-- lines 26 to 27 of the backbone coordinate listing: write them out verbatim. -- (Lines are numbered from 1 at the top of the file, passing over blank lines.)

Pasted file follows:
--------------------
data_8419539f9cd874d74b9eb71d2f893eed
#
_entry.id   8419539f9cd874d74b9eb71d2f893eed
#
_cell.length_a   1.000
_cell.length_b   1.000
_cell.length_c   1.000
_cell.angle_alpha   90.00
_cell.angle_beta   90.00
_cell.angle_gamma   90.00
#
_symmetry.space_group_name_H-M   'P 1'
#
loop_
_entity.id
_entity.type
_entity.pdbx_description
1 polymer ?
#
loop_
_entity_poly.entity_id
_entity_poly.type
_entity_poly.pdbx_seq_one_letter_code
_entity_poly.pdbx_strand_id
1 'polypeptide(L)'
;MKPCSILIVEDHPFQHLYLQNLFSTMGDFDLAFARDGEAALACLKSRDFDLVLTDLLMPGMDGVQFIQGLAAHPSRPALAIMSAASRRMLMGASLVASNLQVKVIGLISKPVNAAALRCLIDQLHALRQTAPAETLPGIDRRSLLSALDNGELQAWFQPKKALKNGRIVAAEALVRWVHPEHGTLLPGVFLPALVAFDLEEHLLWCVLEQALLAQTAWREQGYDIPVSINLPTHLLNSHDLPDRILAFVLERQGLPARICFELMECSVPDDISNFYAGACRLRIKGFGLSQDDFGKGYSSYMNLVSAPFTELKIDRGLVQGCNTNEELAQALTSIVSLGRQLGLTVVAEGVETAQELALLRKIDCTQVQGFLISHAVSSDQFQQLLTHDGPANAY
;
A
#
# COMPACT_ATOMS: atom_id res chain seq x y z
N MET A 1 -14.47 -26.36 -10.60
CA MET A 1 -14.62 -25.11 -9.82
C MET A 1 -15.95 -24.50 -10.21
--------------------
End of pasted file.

;MKPCSILIVEDHPFQHLYLQNLFSTMGDFDLAFARDGEAALACLKSRDFDLVLTDLLMPGMDGVQFIQGLAAHPSRPALAIMSAASRRMLMGASLVASNLQVKVIGLISKPVNAAALRCLIDQLHALRQTAPAETLPGIDRRSLLSALDNGELQAWFQPKKALKNGRIVAAEALVRWVHPEHGTLLPGVFLPALVAFDLEEHLLWCVLEQALLAQTAWREQGYDIPVSINLPTHLLNSHDLPDRILAFVLERQGLPARICFELMECSVPDDISNFYAGACRLRIKGFGLSQDDFGKGYSSYMNLVSAPFTELKIDRGLVQGCNTNEELAQALTSIVSLGRQLGLTVVAEGVETAQELALLRKIDCTQVQGFLISHAVSSDQFQQLLTHDGPANAY
;